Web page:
When we leave the points of convenience for business and residence, and turn to salubrity we find many things in favor of variety of levels in towns. Not only do slopes and elevations give advantage in respect of light, air, and outlook to the houses, but they tell greatly in favor of cleanliness, and of the ventilation and disinfection of streets. We have one large city, Baltimore, in the United States, which prides itself on the surface drainage which its uneven area secures for it, to that degree that it neglects to provide itself with sewerage. Whatever may be thought of this choice, it is clear that if a hilly town can do better than a flat one without subterranean drainage, it has equally the advantage over it that its sewers will keep cleaner and deliver their contents more freely, and also that the surface of the streets will be more easily cleansed, whether naturally or artificially. Moreover, by providing shafts in the elevated points, the cardinal need of ventilating the sewers can be met to the best advantage. The one public service which is liable to be much impeded by irregularities of level is the water service, to which elevations are often a difficulty; Nevertheless the introduction of standpipes and high service supplies have overcome this difficulty in all cities where it has been felt to be serious.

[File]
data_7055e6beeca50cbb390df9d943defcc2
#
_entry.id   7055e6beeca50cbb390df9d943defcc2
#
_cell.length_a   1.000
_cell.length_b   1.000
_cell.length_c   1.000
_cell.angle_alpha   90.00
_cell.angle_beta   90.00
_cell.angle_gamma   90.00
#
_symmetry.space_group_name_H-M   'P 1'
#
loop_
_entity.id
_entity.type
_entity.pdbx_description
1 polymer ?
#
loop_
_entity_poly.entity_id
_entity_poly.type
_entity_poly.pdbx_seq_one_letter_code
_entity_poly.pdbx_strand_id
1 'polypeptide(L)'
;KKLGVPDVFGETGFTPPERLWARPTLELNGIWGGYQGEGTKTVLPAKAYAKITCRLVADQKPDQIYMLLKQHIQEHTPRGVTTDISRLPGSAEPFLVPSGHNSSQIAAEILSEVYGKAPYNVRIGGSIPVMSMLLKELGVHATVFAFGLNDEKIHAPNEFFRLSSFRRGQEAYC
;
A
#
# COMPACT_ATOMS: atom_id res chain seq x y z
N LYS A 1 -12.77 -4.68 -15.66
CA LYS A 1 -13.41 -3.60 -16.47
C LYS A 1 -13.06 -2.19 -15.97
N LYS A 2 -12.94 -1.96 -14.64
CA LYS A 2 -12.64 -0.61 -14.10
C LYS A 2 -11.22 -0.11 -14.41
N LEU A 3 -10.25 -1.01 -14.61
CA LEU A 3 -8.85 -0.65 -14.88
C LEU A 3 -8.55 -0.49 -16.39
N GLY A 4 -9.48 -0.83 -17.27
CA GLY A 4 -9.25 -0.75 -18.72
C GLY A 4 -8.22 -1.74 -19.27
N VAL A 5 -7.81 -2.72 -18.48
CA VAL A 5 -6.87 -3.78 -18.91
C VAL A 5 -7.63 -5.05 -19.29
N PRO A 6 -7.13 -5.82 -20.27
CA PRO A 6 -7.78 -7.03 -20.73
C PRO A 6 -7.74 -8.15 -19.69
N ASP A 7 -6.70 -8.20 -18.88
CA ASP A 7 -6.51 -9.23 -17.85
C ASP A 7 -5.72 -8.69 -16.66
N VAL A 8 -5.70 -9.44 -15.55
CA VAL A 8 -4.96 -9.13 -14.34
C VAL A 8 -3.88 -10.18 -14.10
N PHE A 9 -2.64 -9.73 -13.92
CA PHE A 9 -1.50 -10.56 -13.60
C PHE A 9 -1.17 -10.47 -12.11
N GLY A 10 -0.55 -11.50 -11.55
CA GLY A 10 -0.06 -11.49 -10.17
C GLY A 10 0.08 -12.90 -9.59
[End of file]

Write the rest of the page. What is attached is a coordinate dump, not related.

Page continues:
We are far from arguing that inequalities of site are necessarily and in all cases a blessing. This would be as unsafe as the converse notion we are combating, that they are necessarily a disadvantage. But we wish to draw attention to the fact that they often have great advantages; and that so far from being looked upon instinctively as enemies, to be got rid of if possible, as we Americans do commonly look upon them, they should be carefully scrutinized for the benefits they may offer, and with the understanding that they may prove to be the best of friends. It is not to be imagined that the inhabitants of Edinburgh or Genoa would find the convenience or comfort of their cities enhanced, or that any thing but regret would follow, if the heights that engirdle and diversify them were levelled. Yet if sites of equal promise were now occupied for the first time, it is only too likely that the instinct of the day would lead to their being degraded into something as near flatness as engineering could secure, with sacrifice of their native convenience, as much as of their beauty. We have not spoken of the question of beauty, because this is one on which there can hardly be two minds, and because it is beside our present discussion. But the questions of convenience are questions which do not bring their decision as matter of course, and in which it seems to us the notion that commonly influence people are not well considered as a misfortune that questions of business and residence should be so habitually studied apart as they are. In respect of comfort as well as of beauty, they ought to be regarded a parts of the same problem; and the best total result is not to be obtained by giving either of them undisputed and unmodified predominance. The problems which they bring up a problems which concern all people, but which architects by virtue of the bearings upon them of their professional work have especial reason to consider, as by virtue of their training they have special opportunity to study them. In a matter in which not many people have clear convictions, the few who have them may often exercise a controlling influence and though democratic communities are not apt to make their towns to order, and it is not easy to compel the direction of general growth when every one is his own master, it may be in the power of architects by vigilance and intelligent advice to save a good deal not only of disfigurement, but of more practical injury, to the towns with which they are concerned.